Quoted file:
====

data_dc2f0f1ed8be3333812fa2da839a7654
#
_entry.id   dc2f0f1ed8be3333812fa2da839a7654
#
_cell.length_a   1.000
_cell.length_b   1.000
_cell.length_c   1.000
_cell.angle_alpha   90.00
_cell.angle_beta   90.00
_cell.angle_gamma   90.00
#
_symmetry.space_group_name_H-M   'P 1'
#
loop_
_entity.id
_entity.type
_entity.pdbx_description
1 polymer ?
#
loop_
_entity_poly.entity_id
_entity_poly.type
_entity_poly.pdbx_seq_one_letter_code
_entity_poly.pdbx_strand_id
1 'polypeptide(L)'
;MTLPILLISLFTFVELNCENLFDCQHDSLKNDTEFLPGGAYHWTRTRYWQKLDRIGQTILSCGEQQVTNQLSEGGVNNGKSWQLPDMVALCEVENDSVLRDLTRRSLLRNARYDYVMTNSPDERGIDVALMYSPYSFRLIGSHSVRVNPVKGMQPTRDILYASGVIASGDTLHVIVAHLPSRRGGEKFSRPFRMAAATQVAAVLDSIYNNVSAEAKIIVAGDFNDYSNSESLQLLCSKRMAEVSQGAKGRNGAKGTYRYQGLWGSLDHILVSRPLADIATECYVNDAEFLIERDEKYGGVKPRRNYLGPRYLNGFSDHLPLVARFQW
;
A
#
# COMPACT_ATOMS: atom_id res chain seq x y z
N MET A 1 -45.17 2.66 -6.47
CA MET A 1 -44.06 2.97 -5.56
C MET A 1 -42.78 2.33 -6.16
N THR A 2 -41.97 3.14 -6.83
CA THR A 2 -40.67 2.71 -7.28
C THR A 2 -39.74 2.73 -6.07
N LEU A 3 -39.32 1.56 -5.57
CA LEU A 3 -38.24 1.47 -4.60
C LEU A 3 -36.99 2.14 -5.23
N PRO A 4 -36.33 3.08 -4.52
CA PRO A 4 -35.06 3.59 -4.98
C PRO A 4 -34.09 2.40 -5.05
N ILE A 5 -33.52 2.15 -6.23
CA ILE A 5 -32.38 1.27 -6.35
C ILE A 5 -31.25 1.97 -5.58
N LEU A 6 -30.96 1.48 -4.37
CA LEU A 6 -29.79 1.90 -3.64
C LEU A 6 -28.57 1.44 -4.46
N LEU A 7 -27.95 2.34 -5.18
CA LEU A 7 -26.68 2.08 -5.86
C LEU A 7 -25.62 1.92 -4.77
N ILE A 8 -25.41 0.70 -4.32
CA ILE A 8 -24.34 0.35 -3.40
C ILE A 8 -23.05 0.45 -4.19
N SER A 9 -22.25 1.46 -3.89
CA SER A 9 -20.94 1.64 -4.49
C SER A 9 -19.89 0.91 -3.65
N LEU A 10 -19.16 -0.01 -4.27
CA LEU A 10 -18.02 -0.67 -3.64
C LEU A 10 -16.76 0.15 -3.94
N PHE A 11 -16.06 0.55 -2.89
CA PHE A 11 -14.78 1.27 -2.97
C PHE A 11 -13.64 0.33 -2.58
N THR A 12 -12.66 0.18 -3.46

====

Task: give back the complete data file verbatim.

data_dc2f0f1ed8be3333812fa2da839a7654
#
_entry.id   dc2f0f1ed8be3333812fa2da839a7654
#
_cell.length_a   1.000
_cell.length_b   1.000
_cell.length_c   1.000
_cell.angle_alpha   90.00
_cell.angle_beta   90.00
_cell.angle_gamma   90.00
#
_symmetry.space_group_name_H-M   'P 1'
#
loop_
_entity.id
_entity.type
_entity.pdbx_description
1 polymer ?
#
loop_
_entity_poly.entity_id
_entity_poly.type
_entity_poly.pdbx_seq_one_letter_code
_entity_poly.pdbx_strand_id
1 'polypeptide(L)'
;MTLPILLISLFTFVELNCENLFDCQHDSLKNDTEFLPGGAYHWTRTRYWQKLDRIGQTILSCGEQQVTNQLSEGGVNNGKSWQLPDMVALCEVENDSVLRDLTRRSLLRNARYDYVMTNSPDERGIDVALMYSPYSFRLIGSHSVRVNPVKGMQPTRDILYASGVIASGDTLHVIVAHLPSRRGGEKFSRPFRMAAATQVAAVLDSIYNNVSAEAKIIVAGDFNDYSNSESLQLLCSKRMAEVSQGAKGRNGAKGTYRYQGLWGSLDHILVSRPLADIATECYVNDAEFLIERDEKYGGVKPRRNYLGPRYLNGFSDHLPLVARFQW
;
A
#
# COMPACT_ATOMS: atom_id res chain seq x y z
N MET A 1 -45.17 2.66 -6.47
CA MET A 1 -44.06 2.97 -5.56
C MET A 1 -42.78 2.33 -6.16
N THR A 2 -41.97 3.14 -6.83
CA THR A 2 -40.67 2.71 -7.28
C THR A 2 -39.74 2.73 -6.07
N LEU A 3 -39.32 1.56 -5.57
CA LEU A 3 -38.24 1.47 -4.60
C LEU A 3 -36.99 2.14 -5.23
N PRO A 4 -36.33 3.08 -4.52
CA PRO A 4 -35.06 3.59 -4.98
C PRO A 4 -34.09 2.40 -5.05
N ILE A 5 -33.52 2.15 -6.23
CA ILE A 5 -32.38 1.27 -6.35
C ILE A 5 -31.25 1.97 -5.58
N LEU A 6 -30.96 1.48 -4.37
CA LEU A 6 -29.79 1.90 -3.64
C LEU A 6 -28.57 1.44 -4.46
N LEU A 7 -27.95 2.34 -5.18
CA LEU A 7 -26.68 2.08 -5.86
C LEU A 7 -25.62 1.92 -4.77
N ILE A 8 -25.41 0.70 -4.32
CA ILE A 8 -24.34 0.35 -3.40
C ILE A 8 -23.05 0.45 -4.19
N SER A 9 -22.25 1.46 -3.89
CA SER A 9 -20.94 1.64 -4.49
C SER A 9 -19.89 0.91 -3.65
N LEU A 10 -19.16 -0.01 -4.27
CA LEU A 10 -18.02 -0.67 -3.64
C LEU A 10 -16.76 0.15 -3.94
N PHE A 11 -16.06 0.55 -2.89
CA PHE A 11 -14.78 1.27 -2.97
C PHE A 11 -13.64 0.33 -2.58
N THR A 12 -12.66 0.18 -3.46